Point Lookout: a free weekly publication of Chaco Canyon Consulting
Volume 22, Issue 46;   November 23, 2022: Avoiding Speed Bumps: I

Avoiding Speed Bumps: I


Many of the difficulties we encounter while working together have few long-term effects. They just cause delays, confusion, and frustration. Eventually we sort things out, but there is a better way: avoid the speed bumps.
Speed bump and warning signs in Bloomington, Indiana, USA

Speed bump and warning signs in Bloomington, Indiana, USA. This particular speed bump is surrounded with warning signs. The speed bumps we encounter at work generally have no warning signs.

Photo (cc) Attribution-ShareAlike 3.0 Unported by Vitaly Barsov, courtesy Wikimedia.

Every day, and possibly many times each day, we encounter situations in which we can choose how we respond. Often, we make the choice that seems to lead to the shortest path to our preferred outcome. Unfortunately, many of these paths have obstacles along the way that become evident only when we encounter them. In analogy to driving a car or a scooter or a motorcycle, or riding a bicycle, we choose paths that have speed bumps. Speed bumps are most noticeable when we've already driven over them. Too late then for slowing down to do any good.

The good news is that many speed bumps are avoidable, with just a little care. This post is the beginning of a little catalog of choices that might lead to better outcomes if we watch for speed bumps.

Notify me either way
It's risky to arrange with others to notify you (by text or voice) if X occurs, or not to notify you if Y occurs. Instead, arrange for them to notify you either way.
One problem with no-notification-if-Y is that no notification is indistinguishable from other ways you could fail to be notified. For example, the notification text or email might not go through. Or your partner might have forgotten to tell you that X occurred. Or you might have forgotten to check your messages. Or a million other things.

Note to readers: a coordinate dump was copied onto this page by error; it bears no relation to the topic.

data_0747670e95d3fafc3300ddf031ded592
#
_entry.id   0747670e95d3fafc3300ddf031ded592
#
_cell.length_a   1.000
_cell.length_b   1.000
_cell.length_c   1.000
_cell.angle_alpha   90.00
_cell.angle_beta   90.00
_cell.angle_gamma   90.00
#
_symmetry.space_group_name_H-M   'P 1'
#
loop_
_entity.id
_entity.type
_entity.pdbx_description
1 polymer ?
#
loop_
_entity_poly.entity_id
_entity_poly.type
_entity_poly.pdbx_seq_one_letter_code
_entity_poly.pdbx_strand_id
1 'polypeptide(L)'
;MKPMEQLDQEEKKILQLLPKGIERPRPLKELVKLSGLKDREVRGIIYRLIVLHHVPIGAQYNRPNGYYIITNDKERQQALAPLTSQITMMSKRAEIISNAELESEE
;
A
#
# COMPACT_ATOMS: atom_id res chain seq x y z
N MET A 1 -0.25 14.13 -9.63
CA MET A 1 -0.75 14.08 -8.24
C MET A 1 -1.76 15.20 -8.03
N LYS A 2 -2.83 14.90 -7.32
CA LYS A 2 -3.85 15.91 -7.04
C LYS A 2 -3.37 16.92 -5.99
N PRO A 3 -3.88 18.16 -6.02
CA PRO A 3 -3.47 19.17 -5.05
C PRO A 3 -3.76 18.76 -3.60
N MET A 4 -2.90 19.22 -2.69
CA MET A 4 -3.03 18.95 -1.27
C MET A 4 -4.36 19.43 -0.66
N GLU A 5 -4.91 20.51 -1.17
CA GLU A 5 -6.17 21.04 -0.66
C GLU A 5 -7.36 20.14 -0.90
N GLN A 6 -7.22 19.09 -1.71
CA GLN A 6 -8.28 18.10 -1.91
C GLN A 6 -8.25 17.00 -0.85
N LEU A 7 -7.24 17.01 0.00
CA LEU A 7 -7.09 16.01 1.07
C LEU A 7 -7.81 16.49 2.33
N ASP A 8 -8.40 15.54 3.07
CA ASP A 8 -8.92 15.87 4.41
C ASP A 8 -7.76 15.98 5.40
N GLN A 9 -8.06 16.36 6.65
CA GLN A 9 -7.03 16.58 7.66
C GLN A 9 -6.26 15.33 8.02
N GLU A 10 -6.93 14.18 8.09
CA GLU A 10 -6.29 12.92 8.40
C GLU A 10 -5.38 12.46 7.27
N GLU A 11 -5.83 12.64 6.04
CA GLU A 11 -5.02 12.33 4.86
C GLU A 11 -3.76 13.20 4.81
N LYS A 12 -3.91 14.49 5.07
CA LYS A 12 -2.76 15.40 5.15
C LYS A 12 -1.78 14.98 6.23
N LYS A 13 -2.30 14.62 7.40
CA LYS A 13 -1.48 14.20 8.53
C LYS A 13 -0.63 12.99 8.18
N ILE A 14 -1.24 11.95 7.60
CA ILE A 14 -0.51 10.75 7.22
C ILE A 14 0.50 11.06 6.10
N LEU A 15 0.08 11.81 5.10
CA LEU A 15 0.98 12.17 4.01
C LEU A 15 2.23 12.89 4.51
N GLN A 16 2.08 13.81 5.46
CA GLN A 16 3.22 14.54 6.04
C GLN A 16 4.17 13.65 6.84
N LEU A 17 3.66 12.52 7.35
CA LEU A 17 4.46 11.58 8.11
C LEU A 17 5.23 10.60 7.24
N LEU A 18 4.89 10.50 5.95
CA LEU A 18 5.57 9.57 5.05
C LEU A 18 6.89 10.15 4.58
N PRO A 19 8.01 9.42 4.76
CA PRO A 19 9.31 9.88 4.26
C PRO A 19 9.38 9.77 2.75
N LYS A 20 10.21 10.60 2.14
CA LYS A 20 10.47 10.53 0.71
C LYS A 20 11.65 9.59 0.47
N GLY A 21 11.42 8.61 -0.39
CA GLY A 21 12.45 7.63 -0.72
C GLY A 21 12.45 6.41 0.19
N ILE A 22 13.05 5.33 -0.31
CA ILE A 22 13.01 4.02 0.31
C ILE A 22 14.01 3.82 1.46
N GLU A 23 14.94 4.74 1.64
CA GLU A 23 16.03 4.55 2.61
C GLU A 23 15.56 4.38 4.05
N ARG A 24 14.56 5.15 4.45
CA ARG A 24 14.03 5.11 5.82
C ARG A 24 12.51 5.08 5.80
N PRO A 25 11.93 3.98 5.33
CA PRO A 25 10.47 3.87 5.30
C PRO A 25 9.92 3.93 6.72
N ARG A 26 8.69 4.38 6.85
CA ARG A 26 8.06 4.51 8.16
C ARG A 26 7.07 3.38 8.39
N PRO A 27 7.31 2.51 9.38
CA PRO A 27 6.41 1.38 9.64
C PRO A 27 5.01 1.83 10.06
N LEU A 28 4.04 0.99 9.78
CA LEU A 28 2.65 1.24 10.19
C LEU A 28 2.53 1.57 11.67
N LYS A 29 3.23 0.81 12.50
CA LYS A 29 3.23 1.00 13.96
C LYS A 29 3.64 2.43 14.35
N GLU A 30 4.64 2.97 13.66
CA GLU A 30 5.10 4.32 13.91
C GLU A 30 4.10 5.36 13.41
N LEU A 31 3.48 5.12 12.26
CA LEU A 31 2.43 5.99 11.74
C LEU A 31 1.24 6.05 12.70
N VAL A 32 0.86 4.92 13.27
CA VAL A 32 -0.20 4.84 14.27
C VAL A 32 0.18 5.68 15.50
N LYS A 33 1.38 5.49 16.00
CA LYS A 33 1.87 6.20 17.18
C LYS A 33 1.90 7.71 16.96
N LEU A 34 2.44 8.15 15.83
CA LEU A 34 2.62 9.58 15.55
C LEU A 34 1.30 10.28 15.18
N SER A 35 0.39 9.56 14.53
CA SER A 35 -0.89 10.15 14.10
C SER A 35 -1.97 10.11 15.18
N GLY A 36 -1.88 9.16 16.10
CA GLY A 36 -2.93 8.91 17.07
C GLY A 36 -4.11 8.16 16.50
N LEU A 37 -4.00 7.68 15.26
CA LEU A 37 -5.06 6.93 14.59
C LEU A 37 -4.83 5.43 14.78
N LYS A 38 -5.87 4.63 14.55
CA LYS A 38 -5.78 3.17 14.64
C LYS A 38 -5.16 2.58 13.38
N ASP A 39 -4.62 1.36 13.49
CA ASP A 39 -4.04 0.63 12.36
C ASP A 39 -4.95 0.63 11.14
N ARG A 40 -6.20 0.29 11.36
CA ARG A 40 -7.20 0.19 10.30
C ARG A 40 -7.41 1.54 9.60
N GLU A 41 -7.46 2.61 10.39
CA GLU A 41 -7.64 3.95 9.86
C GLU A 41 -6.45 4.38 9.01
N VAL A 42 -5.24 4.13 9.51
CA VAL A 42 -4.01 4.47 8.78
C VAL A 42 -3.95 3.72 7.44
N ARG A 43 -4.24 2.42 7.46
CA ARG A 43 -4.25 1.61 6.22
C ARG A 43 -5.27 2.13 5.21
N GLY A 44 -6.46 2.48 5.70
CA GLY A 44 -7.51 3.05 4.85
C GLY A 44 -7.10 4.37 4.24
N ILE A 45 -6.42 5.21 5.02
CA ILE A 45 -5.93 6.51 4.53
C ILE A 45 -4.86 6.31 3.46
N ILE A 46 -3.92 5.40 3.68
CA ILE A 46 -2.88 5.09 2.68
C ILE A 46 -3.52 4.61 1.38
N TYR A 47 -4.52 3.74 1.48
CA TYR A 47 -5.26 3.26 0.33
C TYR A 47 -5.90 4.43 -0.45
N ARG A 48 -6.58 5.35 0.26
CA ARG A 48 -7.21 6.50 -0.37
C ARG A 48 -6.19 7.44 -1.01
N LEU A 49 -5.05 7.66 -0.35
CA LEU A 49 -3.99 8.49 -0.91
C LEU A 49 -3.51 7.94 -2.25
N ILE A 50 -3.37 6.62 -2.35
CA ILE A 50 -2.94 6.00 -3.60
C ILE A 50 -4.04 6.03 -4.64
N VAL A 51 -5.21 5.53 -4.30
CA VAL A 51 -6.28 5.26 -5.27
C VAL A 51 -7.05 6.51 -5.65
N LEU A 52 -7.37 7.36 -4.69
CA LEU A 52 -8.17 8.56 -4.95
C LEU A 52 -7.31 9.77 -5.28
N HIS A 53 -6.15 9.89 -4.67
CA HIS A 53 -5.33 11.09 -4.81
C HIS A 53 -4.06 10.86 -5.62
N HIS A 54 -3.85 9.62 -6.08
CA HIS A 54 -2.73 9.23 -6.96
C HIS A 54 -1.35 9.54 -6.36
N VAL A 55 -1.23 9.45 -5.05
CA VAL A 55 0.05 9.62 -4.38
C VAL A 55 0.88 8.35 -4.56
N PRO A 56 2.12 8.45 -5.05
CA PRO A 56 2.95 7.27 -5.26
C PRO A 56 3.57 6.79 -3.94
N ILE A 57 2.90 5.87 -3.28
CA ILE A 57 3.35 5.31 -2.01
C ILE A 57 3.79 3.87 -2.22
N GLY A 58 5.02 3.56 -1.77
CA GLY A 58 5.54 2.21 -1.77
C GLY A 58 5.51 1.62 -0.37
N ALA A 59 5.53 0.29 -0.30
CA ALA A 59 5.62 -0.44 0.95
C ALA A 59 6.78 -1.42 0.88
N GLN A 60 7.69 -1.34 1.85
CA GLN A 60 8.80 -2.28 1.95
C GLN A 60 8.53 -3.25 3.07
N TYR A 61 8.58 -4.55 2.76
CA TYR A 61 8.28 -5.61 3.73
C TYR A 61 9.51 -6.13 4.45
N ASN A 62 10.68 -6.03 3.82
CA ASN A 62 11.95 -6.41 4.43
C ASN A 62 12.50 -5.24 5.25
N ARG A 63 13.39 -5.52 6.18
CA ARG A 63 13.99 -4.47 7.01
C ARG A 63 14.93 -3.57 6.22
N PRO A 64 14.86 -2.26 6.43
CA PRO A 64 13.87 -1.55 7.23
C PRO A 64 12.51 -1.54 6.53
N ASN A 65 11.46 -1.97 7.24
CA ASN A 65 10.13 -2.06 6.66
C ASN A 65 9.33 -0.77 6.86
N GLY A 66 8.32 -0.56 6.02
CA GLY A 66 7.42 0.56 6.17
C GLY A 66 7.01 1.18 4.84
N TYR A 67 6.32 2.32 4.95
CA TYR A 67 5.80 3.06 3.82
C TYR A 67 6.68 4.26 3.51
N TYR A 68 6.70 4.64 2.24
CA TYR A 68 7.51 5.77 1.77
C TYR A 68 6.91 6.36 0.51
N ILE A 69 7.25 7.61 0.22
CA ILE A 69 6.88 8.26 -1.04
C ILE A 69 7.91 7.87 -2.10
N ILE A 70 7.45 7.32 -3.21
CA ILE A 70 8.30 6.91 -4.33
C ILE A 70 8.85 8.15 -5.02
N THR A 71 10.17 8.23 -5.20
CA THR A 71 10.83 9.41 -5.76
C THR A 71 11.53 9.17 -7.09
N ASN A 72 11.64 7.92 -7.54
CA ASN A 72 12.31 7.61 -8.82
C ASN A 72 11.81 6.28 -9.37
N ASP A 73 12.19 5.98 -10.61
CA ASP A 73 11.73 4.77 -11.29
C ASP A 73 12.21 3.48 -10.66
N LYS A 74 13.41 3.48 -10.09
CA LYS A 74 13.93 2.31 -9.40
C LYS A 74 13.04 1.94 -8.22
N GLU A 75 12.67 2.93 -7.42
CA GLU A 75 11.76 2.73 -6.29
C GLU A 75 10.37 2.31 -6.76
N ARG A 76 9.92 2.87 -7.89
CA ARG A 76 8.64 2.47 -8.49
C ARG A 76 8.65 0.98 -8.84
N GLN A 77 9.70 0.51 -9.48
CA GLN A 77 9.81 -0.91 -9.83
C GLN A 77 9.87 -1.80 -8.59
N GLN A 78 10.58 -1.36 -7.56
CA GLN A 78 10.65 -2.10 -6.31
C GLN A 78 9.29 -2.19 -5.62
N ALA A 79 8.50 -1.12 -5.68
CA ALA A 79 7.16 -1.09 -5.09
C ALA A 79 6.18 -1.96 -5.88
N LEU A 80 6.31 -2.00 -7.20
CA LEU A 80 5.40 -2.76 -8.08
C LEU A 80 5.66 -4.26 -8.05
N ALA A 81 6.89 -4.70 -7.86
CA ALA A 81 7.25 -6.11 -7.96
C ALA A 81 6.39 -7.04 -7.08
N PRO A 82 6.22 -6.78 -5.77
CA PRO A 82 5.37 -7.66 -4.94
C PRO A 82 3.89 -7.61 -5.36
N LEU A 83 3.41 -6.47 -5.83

Have your partner notify you either way. Much safer.
Make semi-permanent notes
Important but tiny bits of information come our way all day. We commit most of them to memory — call home, send that text to the Cleveland office, jump through this or that hoop, and so on. We commit them to memory, but our memory isn't always as good as we need it to be. We err so often that the phrases "fell through the cracks," and "dropped the ball," are familiar.
Instead of Speed bumps are most noticeable when
we've already driven over them. Too late
then for slowing down to do any good.
trying to remember these numerous tiny bits of information, write them down. Key them or voice them into the notes app on your smartphone if you're fast enough. If not, write them on actual paper with an actual pen. Although a written record is more reliable than memory, you can still commit them to memory if you like. I like spiral notebooks for this purpose — steno size at my desk, or small cards when I'm moving about.
Another advantage of committing this information to writing is that you're creating a record. You can review that record later if you need to, to resolve a mix-up, or to confirm that you did or didn't do something. And you can use the data to improve your personal process by learning to anticipate error-generating patterns that might otherwise escape notice.
Doing nothing, at least for now, is an often-overlooked choice. Letting the situation evolve by leaving space for others to act can change things enough to open new paths forward that you might not have recognized. Or worse, your own action might have obscured paths that would have been revealed if you had waited.